Twitter’s ever-growing toolkit for handling harassers might do the job for normal people, but those who get caught up in harassment campaigns like Gamergate can get stuck in an endless game of whack-a-mole, overwhelmed by hundreds of harassers as tormenters pull cohorts in on coordinated attacks and put up new accounts as fast as they can be closed down.
Twitter’s come up with a new tool that it hopes will help: an export feature for block lists that will enable communities to share lists of harassing accounts.
Twitter user safety engineer Xiaoyun Zhang said in a blog post on Wednesday that the new feature makes blocking multiple accounts “easy, fast and community driven.”
You can now export and share your block lists with people in your community facing similar issues or import another user’s list into your own account and block multiple accounts all at once, instead of blocking them individually.
Twitter isn’t the first to come up with a crowd-sourced approach to blocking its enormous population of trolls, which a recent study found make up 88% of all online harassment.
Compare that with the 8% of abusive messages that originate on Facebook, the 3% that come from fans’ forums and the 1% spawned on blogs, and you can see why Twitter CEO Dick Costolo has told his staff flat-out that the company sucks at dealing with abuse and trolls.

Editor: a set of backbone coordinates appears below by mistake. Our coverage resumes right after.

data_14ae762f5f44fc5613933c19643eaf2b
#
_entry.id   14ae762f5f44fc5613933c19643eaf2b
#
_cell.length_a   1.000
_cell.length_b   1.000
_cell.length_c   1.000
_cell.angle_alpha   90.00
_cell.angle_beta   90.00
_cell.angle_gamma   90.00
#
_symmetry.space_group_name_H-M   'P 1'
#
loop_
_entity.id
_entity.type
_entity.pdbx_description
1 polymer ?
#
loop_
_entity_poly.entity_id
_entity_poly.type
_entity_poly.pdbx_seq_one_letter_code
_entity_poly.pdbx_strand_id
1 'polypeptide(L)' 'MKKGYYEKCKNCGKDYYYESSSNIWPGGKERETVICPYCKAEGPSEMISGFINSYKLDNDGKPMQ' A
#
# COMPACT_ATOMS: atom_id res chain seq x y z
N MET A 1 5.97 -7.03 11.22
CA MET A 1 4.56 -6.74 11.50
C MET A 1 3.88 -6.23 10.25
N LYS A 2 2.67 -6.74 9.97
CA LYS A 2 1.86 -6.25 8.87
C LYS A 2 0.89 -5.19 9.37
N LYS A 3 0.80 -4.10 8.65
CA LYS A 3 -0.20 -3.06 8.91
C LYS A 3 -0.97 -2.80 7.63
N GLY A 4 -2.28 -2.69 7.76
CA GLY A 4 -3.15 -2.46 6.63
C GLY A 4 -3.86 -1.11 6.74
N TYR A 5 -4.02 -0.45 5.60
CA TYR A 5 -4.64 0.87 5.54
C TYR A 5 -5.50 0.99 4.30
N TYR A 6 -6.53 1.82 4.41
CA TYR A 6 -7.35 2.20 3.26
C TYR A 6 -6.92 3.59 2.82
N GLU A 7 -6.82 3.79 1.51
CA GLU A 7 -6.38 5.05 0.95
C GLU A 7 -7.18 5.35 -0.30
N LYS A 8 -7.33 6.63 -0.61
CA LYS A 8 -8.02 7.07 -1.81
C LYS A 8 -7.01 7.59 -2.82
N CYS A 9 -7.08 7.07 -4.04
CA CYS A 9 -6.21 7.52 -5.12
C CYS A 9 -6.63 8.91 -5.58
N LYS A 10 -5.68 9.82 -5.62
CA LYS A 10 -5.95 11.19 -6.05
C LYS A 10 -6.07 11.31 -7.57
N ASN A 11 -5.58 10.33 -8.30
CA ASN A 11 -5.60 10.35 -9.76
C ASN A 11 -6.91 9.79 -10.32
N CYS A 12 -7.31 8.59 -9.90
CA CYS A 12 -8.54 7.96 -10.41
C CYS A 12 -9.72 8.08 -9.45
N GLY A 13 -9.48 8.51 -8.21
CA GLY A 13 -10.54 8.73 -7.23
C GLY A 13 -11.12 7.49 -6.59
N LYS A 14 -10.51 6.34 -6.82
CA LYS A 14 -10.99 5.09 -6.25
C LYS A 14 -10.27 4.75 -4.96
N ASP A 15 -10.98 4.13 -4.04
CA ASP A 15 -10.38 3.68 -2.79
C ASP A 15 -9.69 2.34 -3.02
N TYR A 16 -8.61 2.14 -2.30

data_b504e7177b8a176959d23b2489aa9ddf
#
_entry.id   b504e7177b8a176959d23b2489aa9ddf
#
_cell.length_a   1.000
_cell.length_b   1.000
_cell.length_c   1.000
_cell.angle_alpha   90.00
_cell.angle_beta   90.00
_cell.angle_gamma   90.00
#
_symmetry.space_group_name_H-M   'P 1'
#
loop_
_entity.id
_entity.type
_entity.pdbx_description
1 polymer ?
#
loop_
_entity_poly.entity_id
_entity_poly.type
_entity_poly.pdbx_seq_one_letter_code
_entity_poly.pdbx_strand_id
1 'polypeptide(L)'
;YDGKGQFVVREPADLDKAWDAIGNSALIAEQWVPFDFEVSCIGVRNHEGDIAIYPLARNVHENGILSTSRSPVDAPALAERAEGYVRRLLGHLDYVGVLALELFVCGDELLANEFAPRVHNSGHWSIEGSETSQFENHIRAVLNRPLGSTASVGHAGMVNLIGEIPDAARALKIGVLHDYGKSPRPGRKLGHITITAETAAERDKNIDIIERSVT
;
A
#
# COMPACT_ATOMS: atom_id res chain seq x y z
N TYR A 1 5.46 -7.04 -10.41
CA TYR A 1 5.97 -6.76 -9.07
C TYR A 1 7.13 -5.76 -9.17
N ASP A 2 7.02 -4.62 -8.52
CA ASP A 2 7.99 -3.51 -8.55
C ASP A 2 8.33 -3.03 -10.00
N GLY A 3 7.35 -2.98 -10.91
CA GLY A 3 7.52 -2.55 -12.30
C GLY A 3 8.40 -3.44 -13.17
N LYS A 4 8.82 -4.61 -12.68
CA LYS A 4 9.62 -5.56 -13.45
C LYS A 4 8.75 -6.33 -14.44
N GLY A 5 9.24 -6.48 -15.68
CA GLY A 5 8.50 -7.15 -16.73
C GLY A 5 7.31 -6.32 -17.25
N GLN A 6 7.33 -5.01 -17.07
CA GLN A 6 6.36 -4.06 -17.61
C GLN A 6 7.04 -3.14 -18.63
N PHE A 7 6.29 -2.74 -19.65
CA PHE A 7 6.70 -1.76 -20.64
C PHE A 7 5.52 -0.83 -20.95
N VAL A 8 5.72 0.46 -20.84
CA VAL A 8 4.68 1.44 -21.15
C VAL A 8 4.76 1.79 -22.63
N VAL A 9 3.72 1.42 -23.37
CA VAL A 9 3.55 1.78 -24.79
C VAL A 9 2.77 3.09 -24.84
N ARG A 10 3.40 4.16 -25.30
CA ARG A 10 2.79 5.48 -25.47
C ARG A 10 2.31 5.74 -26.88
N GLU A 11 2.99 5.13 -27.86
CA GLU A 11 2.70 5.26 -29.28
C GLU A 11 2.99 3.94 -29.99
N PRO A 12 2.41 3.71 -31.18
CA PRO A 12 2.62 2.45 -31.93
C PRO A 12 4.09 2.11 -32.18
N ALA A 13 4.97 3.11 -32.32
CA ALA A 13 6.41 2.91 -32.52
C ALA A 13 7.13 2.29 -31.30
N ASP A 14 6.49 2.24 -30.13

In August 2014, former Twitter engineeer Jacob Hoffman-Andrews created a crowd-sourcing tool to help with all those Twitter trolls.
Called “Block Together,” the tool lets users automatically block new users who @-reply them and share their block lists with other Twitter users.
To use Twitter’s export feature for block lists, these are the steps:
- To export or import a list of blocked accounts, navigate to your blocked accounts settings on twitter.com. Click on the advanced options drop-down menu and select the action you want to take.
- To download a list of your blocked accounts, select the export option and confirm the accounts you want to export.
This will hopefully make it possible for people to build up a large list of accounts that are harassing or sending unwanted messages and to then easily share the block list with their followers, who can benefit from being protected with a lot less work.
In April, Twitter also updated its violent threats policy, and it put out a new filter that could block threatening messages before intended victims even have the chance to see them.
Twitter’s not done yet, Zhang said, and has additional user controls that we should be seeing “in the near future.”
All of this could well be a day late and a dollar short for the many users who’ve given up on Twitter, including Mortal Kombat producer Shaun Himmerick, who quit the network after receiving violent and sexual threats against his wife and young daughter. Or Jeremy Clarkson’s rumored Top Gear replacement Sue Perkins, who is taking a break from the social network after she was hit with a slew of death wishes.
Let’s hope that Twitter’s block list export feature helps protect those who are still toughing it out under the onslaught.